How to Create Your Own Neural Network? - ShareTheBoard Case Study



To put it simply, ShareTheBoard is an app that allows you to use a whiteboard with colleagues and friends, regardless of their location. It transforms your written ideas into crystal-clear digital content and automatically saves your work as you go.

It was designed to fill out the hole in the current market – many digital whiteboards usually focus solely on sharing the content on the board without capturing the person writing it. On the other hand, relying only on conference tools and merely pointing your laptop camera at a whiteboard usually results in an image that is too small, illegible, and often obstructed.

Basically, ShareTheBoard brings whiteboards into an otherwise predominantly digital world by delivering a more effective, engaging, and human-centric collaboration experience.

So far ShareTheBoard was recognized as:

  • a winner of District Administration’s Top Ed Tech Products Awards at the Future of Education Technology® Conference (FETC)
  • one of the Top 10 Distance and Remote Learning Solution Companies of 2022 by the publication Education Technology Insights (ETI)


To bring ShareTheBoard’s concept to life, the team needed to create an algorithm capable of doing real-time semantic segmentation. It had to classify what objects on the whiteboard should be considered content, what belonged to the background, and what could be a potential disruption.

Additionally, ShareTheBoard’s neural network had to work efficiently on high-resolution images while being small and efficient enough to accommodate not only older computers but also run smoothly through a web browser.

To sum it up, our team had to bridge the gap between two seemingly different worlds—working on less powerful processors while delivering high-definition results.


We started by researching already existing fully convolutional neural networks like DeepLabv3, but unfortunately, they were too slow to operate efficiently within web browsers.

Our team then focused on developing our own almost fully convolutional network, testing thousands of experimental models through a grid search for hyperparameters to identify the best one.

A challenge unique to this project arose in pixel classification, especially when dealing with shades of gray on a whiteboard. It was hard to judge objectively – training a neural network on a broad range led to disruptions appearing as content. On the other hand, a narrow range resulted in the actual content appearing as a dashed line.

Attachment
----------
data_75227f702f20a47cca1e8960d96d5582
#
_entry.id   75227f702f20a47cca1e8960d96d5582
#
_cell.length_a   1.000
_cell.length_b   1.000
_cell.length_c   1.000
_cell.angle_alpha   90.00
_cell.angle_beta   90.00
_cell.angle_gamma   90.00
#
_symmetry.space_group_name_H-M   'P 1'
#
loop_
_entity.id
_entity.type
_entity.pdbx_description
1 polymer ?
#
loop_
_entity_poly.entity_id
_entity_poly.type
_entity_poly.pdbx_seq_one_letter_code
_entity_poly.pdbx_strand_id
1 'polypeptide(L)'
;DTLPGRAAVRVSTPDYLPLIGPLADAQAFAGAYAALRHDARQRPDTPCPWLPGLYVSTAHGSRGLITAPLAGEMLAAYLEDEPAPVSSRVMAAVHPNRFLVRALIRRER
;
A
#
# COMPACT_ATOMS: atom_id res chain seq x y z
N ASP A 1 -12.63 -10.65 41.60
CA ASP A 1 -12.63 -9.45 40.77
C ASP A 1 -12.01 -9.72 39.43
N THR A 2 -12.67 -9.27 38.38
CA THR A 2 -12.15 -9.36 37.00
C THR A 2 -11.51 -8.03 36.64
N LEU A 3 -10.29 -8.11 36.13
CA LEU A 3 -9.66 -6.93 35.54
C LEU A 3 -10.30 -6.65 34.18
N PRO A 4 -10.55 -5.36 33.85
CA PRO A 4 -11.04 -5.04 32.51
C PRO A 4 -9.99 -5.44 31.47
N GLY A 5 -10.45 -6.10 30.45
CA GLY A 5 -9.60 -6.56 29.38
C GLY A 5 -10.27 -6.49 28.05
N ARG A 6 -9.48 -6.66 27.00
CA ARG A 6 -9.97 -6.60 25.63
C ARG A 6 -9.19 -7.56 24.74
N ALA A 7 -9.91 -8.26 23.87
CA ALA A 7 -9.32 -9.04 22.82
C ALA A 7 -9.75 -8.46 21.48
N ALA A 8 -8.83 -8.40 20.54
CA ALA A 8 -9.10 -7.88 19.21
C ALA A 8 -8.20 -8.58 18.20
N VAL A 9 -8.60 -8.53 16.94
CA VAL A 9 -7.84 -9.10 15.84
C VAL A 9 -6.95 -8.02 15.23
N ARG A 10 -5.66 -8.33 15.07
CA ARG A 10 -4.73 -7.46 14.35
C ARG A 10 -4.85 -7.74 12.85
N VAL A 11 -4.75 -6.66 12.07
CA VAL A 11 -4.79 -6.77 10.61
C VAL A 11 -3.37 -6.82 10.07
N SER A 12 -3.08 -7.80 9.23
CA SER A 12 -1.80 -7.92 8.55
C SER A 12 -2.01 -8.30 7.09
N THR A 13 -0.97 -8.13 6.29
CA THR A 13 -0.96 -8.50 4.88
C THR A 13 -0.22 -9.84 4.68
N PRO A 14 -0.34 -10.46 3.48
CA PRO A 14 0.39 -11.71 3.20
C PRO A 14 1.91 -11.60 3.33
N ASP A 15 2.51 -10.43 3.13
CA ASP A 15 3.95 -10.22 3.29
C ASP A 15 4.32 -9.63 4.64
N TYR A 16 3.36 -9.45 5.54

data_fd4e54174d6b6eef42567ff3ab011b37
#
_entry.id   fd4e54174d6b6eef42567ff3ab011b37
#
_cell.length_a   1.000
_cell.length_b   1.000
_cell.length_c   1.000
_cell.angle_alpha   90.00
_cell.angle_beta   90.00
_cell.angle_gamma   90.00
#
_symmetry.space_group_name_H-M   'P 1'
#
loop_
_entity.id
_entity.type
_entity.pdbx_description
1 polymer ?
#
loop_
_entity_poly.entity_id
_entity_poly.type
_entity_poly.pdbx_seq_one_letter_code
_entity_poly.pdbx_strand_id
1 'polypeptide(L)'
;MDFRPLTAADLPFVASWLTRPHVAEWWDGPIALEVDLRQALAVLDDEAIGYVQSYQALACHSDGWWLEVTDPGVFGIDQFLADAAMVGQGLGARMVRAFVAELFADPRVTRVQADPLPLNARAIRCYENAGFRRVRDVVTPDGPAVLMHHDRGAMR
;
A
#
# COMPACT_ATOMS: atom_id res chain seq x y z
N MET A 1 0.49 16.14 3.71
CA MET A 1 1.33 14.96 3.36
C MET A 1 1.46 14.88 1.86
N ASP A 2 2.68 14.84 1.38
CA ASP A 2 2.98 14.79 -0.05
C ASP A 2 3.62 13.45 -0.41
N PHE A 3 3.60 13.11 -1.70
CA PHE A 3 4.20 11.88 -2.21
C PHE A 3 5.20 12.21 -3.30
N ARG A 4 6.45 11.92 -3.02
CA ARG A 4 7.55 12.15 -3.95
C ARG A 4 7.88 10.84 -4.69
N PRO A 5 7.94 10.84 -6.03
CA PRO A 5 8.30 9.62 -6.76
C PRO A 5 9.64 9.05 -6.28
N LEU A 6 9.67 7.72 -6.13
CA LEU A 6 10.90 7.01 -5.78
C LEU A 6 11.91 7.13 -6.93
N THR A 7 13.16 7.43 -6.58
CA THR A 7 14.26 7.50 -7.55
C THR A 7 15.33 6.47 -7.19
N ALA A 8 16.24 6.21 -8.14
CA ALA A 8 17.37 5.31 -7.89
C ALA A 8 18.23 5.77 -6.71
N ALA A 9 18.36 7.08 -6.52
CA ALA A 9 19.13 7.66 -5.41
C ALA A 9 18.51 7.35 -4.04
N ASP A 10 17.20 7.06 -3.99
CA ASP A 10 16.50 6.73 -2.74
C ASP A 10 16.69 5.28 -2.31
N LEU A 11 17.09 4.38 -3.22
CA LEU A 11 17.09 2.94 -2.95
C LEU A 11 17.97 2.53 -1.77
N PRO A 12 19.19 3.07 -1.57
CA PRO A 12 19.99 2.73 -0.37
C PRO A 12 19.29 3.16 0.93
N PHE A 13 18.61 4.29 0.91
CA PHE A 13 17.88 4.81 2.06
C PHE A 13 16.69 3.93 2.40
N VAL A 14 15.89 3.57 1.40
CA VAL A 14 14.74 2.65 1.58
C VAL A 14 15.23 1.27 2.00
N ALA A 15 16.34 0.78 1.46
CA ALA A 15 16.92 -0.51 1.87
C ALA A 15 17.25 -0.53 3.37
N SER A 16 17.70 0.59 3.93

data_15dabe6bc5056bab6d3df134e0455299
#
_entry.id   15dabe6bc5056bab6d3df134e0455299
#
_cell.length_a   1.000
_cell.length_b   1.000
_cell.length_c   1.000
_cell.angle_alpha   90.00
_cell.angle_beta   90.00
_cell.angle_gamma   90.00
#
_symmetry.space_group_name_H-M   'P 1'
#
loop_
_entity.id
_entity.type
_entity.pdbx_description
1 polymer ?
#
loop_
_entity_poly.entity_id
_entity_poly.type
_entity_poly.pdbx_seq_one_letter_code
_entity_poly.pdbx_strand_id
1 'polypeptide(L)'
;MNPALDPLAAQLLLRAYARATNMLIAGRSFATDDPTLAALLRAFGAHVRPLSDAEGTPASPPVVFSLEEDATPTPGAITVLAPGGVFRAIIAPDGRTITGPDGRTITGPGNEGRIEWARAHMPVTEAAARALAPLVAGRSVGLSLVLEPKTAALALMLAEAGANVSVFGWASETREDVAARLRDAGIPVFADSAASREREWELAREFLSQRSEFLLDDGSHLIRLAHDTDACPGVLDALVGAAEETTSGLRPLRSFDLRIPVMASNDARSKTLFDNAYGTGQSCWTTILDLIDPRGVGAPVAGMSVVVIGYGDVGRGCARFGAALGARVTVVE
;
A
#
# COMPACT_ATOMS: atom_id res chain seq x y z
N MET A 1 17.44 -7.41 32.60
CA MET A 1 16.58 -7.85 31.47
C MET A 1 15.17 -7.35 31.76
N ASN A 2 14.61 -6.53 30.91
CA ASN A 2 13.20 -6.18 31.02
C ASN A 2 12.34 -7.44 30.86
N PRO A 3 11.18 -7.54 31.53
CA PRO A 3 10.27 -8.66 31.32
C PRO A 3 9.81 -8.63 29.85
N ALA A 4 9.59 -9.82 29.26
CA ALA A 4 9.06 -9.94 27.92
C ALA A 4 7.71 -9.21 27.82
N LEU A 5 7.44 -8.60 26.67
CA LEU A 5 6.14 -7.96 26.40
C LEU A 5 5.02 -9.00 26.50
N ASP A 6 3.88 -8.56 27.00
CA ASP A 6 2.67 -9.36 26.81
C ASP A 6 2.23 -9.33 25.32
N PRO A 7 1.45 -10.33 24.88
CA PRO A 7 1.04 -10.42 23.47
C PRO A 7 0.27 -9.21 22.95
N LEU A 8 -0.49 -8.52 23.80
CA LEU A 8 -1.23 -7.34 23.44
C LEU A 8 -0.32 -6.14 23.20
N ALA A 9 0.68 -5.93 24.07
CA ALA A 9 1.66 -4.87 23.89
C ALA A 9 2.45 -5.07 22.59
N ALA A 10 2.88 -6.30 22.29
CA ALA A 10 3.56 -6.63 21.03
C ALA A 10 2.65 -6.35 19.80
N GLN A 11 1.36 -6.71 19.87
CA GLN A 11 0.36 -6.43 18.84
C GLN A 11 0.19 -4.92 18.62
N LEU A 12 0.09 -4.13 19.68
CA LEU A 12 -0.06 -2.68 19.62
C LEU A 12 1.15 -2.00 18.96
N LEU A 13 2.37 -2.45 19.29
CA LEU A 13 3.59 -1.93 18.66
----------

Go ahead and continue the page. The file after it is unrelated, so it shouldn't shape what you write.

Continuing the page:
To tackle this, we prepared A/B tests - we asked our testers to assess the performance of different algorithms. Following that, we created a metric that could objectively estimate output quality, aligning with the judgments made by people during A/B tests. We then used this metric to automate the evaluation of other models.

Next, we created our own data set to train and test how well neural network algorithms can correctly classify objects. To do this, we used:

  • films and images created by our research team featuring different environments and backgrounds,
  • a small publicly available data set,
  • videos obtained from users of the prototype application,
  • publicly shared videos featuring creating content on a whiteboard.

That is what led to the development of our neural network called “STB-745.” It excels in recognizing disruptions caused by human presence and effectively identifies content on the whiteboard, ensuring smooth real-time collaboration without the need for dedicated hardware or extensive training.


  • We developed from scratch a neural network in less than 12 months
  • The app runs in a web browser, making it compatible with most laptops and eliminating the need for native installations, allowing ShareTheBoard to acquire a wider audience
  • Our STB-745 neural network achieves an impressive 96.3% accuracy in content identification, making using the app reliable and hassle-free
  • On different devices the algorithm identifies content in less than 1 second, ensuring a smooth user experience
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